I recently read a couple of famous Victorian horror books: The Strange Case of Dr Jekyll and Mr Hyde and Frankenstein. It was fascinating to go to the source of two so very famous stories. We all know the stories…or at least we think we do. They were in fact quite different to how I assumed they would be (major spoiler alert).
I bought the Penguin’s classic version of The Strange case of Dr Jekyll and Mr Hyde. Unsurprisingly, it has an introduction explaining a little about the story of the story. The introduction made the very good point that Victorian audiences were, of course, not aware that Dr Jekyll and My Hyde were in fact the same person. It was this shocking twist that so captivated them.
The story follows a lawyer trying to uncover the truth behind the strange behaviour of his friend, Dr Jekyll, and why the elusive, and evil, Mr Hyde keeps cropping up. It isn’t until the end that the truth is revealed. One of the characters describes having seen Mr Hyde drink the infamous elixir and return to the form of Dr Jekyll. The introduction highlighted how much this twist shocked Victorian Britain. People had never heard of such a thing before and the idea horrified them. On account of this, the book became spectacularly successful. Even Queen Victoria is said to have read it. And, after all, the book’s impact was so great that even today we still refer to people who display such contrasting behaviour as ‘Jekyll and Hyde characters.’
Today we know the story so well that we’re unable appreciate this twist in the way the Victorians could. The whole story is constructed in such a way as to create maximum confusion through the drip feeding of little scraps of information leaving the reader struggling to make sense of what is happening, while simultaneously making them desperate to know. I have to admit, I felt a little jealous of the Victorians who got to appreciate the story as it was intended. It must have been enthralling to reach the conclusion and experience the shocking revelation for the first time.
The other story, Frankenstein, was even more interesting. It wasn’t how I expected at all. To me, the most famous part of the story is the dramatic scene of the monster’s creation, depicted so strikingly in numerous films. In truth, that scene wasn’t really dwelled upon in the original story. In fact, most of the story was not how I expected. It was mostly told from the perspective of the monster as he tried to make sense of the world and find a place in it. He recognised that he was different from humans, but hoped that if he studied humans and learnt enough about them then they might accept him and he wouldn’t be alone any more. This hope turned out to be in vain. The humans rejected him.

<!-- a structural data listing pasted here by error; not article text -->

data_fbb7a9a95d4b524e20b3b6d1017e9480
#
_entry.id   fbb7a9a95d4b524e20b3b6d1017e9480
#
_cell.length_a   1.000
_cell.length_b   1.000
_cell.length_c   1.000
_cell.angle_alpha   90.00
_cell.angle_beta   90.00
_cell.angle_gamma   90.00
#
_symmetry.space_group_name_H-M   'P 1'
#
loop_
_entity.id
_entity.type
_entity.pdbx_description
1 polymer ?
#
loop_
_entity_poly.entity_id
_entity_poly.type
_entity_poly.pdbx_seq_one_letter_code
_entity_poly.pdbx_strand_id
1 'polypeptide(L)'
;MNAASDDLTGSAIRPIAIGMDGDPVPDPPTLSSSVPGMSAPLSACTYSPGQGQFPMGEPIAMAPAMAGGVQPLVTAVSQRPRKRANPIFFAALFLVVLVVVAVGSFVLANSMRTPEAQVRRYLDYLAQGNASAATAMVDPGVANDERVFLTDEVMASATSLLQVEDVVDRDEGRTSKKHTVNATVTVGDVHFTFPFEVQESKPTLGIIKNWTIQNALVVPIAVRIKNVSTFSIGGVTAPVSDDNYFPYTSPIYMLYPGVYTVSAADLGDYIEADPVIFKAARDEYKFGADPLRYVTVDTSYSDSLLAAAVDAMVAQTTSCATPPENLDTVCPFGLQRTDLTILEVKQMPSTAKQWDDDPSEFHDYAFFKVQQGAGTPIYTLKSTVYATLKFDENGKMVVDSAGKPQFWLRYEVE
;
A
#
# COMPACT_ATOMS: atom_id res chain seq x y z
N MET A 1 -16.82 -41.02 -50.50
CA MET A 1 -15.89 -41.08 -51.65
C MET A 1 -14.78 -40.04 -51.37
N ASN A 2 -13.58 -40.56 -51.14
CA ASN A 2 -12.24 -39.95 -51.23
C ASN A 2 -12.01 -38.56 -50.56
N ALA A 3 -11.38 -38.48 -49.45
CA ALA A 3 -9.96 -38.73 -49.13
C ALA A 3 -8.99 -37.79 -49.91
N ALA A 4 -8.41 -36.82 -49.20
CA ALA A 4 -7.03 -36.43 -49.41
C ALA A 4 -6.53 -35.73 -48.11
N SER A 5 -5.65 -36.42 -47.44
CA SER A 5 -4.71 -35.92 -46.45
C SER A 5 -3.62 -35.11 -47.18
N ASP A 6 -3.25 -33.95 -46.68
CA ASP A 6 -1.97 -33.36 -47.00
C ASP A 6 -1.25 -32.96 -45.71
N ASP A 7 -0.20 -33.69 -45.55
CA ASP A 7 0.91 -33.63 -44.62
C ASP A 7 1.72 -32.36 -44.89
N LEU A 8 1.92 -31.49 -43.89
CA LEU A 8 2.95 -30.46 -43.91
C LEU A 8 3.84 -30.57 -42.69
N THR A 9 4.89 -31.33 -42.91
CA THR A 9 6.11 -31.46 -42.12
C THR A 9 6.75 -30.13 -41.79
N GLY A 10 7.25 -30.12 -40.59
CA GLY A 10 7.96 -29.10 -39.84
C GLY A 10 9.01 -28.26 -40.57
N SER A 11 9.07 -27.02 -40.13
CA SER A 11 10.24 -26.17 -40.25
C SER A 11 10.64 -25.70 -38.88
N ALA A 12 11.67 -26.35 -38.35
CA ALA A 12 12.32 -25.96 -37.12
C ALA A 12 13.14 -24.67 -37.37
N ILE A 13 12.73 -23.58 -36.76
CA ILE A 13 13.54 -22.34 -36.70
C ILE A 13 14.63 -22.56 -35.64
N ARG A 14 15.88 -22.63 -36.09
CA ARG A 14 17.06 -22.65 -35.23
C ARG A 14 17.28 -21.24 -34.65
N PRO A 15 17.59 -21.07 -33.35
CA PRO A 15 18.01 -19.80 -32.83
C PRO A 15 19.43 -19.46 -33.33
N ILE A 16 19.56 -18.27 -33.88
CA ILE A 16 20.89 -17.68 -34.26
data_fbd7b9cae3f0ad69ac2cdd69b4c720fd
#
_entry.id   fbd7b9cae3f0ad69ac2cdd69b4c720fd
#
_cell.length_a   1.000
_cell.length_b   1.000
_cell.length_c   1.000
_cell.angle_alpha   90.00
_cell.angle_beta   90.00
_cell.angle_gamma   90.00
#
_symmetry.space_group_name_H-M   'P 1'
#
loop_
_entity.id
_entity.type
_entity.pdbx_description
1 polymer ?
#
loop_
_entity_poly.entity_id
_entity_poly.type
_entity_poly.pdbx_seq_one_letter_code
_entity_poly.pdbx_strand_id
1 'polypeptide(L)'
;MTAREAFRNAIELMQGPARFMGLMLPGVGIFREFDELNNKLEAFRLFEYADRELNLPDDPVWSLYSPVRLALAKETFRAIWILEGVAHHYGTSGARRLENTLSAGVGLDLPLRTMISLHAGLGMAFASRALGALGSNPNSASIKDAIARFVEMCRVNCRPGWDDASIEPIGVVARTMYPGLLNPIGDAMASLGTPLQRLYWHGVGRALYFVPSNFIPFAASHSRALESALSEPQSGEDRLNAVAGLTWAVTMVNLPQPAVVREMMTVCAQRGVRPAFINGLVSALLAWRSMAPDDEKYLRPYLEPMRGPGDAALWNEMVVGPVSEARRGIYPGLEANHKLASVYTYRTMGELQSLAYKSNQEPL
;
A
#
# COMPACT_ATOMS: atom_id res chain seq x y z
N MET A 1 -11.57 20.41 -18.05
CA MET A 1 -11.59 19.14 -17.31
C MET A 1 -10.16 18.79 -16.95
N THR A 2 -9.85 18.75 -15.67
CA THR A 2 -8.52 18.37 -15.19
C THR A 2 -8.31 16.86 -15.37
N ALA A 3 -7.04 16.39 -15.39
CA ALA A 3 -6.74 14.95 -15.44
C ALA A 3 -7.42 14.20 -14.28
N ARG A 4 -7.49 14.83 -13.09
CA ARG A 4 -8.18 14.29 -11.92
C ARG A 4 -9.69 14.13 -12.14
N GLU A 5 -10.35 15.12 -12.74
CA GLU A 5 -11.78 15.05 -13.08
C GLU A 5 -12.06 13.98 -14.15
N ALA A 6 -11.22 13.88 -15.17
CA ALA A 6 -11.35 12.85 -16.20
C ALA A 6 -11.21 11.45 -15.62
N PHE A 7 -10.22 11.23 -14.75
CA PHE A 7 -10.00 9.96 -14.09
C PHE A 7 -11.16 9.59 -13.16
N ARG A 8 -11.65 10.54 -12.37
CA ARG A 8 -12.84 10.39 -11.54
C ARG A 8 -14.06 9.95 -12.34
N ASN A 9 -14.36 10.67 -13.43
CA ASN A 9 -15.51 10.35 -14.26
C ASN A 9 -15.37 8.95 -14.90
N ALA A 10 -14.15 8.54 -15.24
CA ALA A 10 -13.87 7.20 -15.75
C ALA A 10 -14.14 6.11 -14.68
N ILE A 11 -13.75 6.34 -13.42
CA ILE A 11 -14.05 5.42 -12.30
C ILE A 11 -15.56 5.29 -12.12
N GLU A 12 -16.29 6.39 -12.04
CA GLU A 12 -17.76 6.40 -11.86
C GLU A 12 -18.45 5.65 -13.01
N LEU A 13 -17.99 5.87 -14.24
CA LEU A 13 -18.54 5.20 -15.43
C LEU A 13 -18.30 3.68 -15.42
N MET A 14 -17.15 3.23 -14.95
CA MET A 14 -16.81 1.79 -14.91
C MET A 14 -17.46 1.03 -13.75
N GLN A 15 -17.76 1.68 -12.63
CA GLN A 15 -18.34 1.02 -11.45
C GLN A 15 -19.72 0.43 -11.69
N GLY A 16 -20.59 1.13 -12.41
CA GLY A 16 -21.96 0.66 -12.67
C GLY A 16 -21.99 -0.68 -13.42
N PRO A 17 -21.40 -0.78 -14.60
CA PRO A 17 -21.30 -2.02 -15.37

It seemed to me that the real monster in the piece was actually the creator, Frankenstein, (it’s worth noting that many people incorrectly think Frankenstein was the monster, not the creator. The monster never actually had a name). It was Frankenstein’s rejection of his creation that led to the disastrous events that followed. The monster only wanted acceptance and companionship. But first Frankenstein, and then humanity in general, rejected him because of his frightening appearance. The monster was intelligent, sensitive, lonely and, initially, peaceful. It was only through repeated rejections that he turned violent and began his murderous rampage.
This killing was the monster’s way of punishing Frankenstein. It seemed to me to make the point that Frankenstein had actually created the monster twice. First, he physically created him, but it was his rejection and mistreatment that truly turned the creature into a monster. It’s no surprise that Frankenstein was written by a woman. There are obvious points about how Frankenstein, as the monster’s creator, is essentially its mother, but, being a man, is unable to properly fulfil this role.
The introduction explains that Shelley was dubious about the progress of science at the time and the book highlighted what she considered to be ‘masculine’ science encroaching upon the feminine act of childbirth. It would be interesting to know what she’d make of similar concerns today about the prospect of ‘designer babies’.
Lastly, I thought the cover of Dr Jekyll brilliantly, and disturbingly, put across his bizarre split-personality. It was simple yet very effective: